Author of Breasts Don't Lie

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Celebrating the Mishaps, Part 2

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It happened again – the family curse of nearby candles setting unexpected fires.

Around the winter solstice, a few of us gals get together for a night out at an area restaurant to catch up, celebrate our achievements (I like to make lists), and bemoan the catastrophes of the past 12 months (usually the larger list). This is our second year at the same restaurant. After last year’s noisy brouhaha, they put us in an inconspicuous booth way, way back. Near the restrooms. But it did not faze us.

In honor of whatever holiday we celebrate, I like to get little goofy presents for us. People need presents. One year it was an assortment of earrings. This year’s gifts were a gaggle of socks. Everyone needs warm socks, don’t we? Well maybe not in this December’s hot and humid weather.

I wrapped the gifts in pretty tissue paper and tied them up with bows and shiny glass balls. Arriving at the restaurant before the others, I tucked the table’s teensy-weensy candle out of the way. Memories of when my mother set the synagogue’s carpet on fire and of this year’s flaming Chanukah card incident have made me vigilant. With a carefree smile, I arranged the presents across the table. The table looked festive. My friends sat down. They smiled. We began our frolicking.

Into our second round of drinks, either the restaurant grew warmer or the heat from our frolicking bent one section of tissue paper.

Into the candle. The teensy-weensy candle. The corner of tissue paper caught fire. Wide-eyed with surprise at the tissue paper’s betrayal, I looked over the flames at my friend. Her eyes were large. Nonchalantly, I tried to pat it out. (All I had was wine to throw on the fire – I had a vague recollection that this would not be good, or work.)

I patted and poof. The fire spread to another present. Immediately, the table looked on fire. Flames erupted towards the ceiling. I heard a slight crackling. All eyes were glued to our table. I looked to our waitperson for help. He was young, instantly almost a child young, with a stunned, ‘I-have-never-seen-this, they-didn’t-train-me-for-this,’ look on his face. The restaurant was mesmerized as the flames reached higher. My mouth fell open. The waitperson swore in French. Nonchalance pranced out the door.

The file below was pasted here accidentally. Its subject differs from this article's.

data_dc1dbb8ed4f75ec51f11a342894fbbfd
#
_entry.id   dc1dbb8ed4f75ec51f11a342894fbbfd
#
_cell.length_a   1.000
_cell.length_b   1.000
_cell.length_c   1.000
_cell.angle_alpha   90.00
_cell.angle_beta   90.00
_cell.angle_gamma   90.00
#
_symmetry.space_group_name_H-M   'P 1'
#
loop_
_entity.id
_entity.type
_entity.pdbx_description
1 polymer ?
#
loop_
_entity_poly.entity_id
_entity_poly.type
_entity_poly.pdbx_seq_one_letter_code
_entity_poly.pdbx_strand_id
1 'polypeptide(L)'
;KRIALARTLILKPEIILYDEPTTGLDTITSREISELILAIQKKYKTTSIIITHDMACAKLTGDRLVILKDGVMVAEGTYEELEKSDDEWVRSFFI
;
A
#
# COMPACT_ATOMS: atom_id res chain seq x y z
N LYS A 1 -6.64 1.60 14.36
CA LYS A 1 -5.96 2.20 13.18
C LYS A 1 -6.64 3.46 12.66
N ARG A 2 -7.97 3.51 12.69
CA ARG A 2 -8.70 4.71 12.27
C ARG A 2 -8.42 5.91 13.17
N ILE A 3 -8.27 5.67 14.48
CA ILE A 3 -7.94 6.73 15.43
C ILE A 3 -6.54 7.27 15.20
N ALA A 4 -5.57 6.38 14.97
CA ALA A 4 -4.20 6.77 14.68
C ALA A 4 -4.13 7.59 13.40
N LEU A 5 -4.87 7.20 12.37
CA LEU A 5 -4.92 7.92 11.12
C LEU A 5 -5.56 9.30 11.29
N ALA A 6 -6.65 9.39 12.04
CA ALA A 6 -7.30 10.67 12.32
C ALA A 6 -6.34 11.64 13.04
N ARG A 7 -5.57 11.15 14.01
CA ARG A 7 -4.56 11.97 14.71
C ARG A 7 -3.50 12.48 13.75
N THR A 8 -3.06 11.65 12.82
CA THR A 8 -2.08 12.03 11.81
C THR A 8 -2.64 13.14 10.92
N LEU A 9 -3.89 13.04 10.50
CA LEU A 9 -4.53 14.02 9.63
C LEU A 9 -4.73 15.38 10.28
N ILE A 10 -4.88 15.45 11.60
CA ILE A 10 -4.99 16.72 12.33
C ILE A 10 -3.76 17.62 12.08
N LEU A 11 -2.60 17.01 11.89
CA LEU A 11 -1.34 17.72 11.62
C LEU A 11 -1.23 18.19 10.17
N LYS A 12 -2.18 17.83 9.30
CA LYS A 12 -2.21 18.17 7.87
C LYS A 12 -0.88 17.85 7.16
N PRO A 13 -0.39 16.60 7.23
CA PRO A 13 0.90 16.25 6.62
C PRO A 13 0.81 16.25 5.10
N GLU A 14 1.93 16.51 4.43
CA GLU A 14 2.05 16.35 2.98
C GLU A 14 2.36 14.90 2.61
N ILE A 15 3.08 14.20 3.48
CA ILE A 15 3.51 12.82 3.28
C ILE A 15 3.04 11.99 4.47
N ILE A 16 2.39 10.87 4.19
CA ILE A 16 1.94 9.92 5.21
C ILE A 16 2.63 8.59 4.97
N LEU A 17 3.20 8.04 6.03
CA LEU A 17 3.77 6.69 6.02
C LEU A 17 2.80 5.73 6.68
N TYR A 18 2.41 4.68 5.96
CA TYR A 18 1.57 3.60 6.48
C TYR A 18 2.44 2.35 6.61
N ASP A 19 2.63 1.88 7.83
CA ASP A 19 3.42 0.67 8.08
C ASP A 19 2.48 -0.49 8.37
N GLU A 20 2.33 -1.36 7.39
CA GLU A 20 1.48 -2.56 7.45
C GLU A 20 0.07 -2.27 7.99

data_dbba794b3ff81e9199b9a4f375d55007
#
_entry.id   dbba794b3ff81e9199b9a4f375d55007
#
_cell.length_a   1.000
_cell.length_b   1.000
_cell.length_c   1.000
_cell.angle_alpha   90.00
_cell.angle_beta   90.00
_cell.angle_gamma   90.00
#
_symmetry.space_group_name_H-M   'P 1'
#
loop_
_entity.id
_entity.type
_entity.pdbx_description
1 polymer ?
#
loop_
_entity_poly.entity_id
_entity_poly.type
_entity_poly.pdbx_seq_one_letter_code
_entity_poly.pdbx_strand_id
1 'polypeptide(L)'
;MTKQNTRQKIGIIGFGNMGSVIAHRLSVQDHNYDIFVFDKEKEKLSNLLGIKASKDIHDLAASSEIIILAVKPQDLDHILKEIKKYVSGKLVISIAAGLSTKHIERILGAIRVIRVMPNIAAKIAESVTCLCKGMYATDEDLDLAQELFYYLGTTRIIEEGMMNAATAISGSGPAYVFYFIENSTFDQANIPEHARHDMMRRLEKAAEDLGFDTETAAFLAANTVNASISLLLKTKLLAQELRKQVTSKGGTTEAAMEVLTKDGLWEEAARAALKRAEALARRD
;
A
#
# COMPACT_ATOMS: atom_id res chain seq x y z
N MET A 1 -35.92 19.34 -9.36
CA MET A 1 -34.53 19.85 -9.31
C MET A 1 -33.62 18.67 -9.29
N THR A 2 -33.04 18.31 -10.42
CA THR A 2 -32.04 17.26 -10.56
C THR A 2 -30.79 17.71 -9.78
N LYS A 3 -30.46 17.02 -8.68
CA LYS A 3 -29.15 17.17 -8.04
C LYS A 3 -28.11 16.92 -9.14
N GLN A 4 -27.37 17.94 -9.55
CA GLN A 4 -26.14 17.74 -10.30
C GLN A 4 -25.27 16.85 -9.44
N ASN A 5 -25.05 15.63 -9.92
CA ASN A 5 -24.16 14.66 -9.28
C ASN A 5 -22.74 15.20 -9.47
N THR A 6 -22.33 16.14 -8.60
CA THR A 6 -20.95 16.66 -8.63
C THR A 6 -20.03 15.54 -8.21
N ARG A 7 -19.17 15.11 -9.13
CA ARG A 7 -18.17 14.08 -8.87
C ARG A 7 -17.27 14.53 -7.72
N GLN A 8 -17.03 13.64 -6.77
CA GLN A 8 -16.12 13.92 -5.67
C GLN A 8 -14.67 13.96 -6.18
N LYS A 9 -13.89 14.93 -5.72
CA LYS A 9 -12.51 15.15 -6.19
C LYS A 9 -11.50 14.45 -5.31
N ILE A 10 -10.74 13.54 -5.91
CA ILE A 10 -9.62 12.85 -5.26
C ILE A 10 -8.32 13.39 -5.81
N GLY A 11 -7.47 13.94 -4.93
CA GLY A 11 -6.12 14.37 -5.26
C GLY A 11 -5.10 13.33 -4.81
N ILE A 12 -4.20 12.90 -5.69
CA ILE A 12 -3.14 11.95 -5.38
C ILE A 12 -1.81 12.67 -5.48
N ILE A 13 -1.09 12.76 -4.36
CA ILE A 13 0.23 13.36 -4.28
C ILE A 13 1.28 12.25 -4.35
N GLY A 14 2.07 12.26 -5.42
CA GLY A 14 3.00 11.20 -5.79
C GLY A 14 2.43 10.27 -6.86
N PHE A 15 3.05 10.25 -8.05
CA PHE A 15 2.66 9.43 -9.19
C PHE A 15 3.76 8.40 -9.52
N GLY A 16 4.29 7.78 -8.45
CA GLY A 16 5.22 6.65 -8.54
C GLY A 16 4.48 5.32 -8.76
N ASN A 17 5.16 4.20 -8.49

Luckily, an older, more experienced waitperson came over, scooped up the Socks Flambé, and tossed them on the tile floor. In a second, the flames were out.

In the watchful, quiet restaurant, we blinked. Our pupils returned to normal size.

“Can we have another round?” I asked the waiter.

“Surely,” he said putting our candle on another table. That table’s patrons posthaste blew out our candle. The waitperson picked up the crispy tissue gifts from the floor. With a smirk, he placed them on the table. “That’ll make a good review on Yelp.” I nodded mouth still open.

“We need to leave him a good tip,” said one friend.

“Yessirree,” I said nodding my head like the bobble heads found on a car’s dashboard. They nodded in return.

The festivities resumed. The flame-tinged socks were met with giggles. We left an excellent tip.

“Let’s do this again soon,” we promised each other.

“Yeah but without the fire,” I said. More head nodding.

Safe in my home with an unlit fireplace, I swore to myself, “I am done setting fires.” The cat meowed her approval but I think I heard the faint laughter of my mother.

Celebrating the Mishaps

happy-hanukkah

I was lighting the candles for the last night of Chanukah, The Festival of Lights, when this memory plunked into my consciousness. Plunked with such Maccabean might that I dropped the candle setting a Chanukah card on fire. Unfortunately for my neighbors, the flaming card set off the smoke detector. A saner head than mine pulled the glass of wine out of my hand before I fully reenacted the family saga of celebratory mishaps.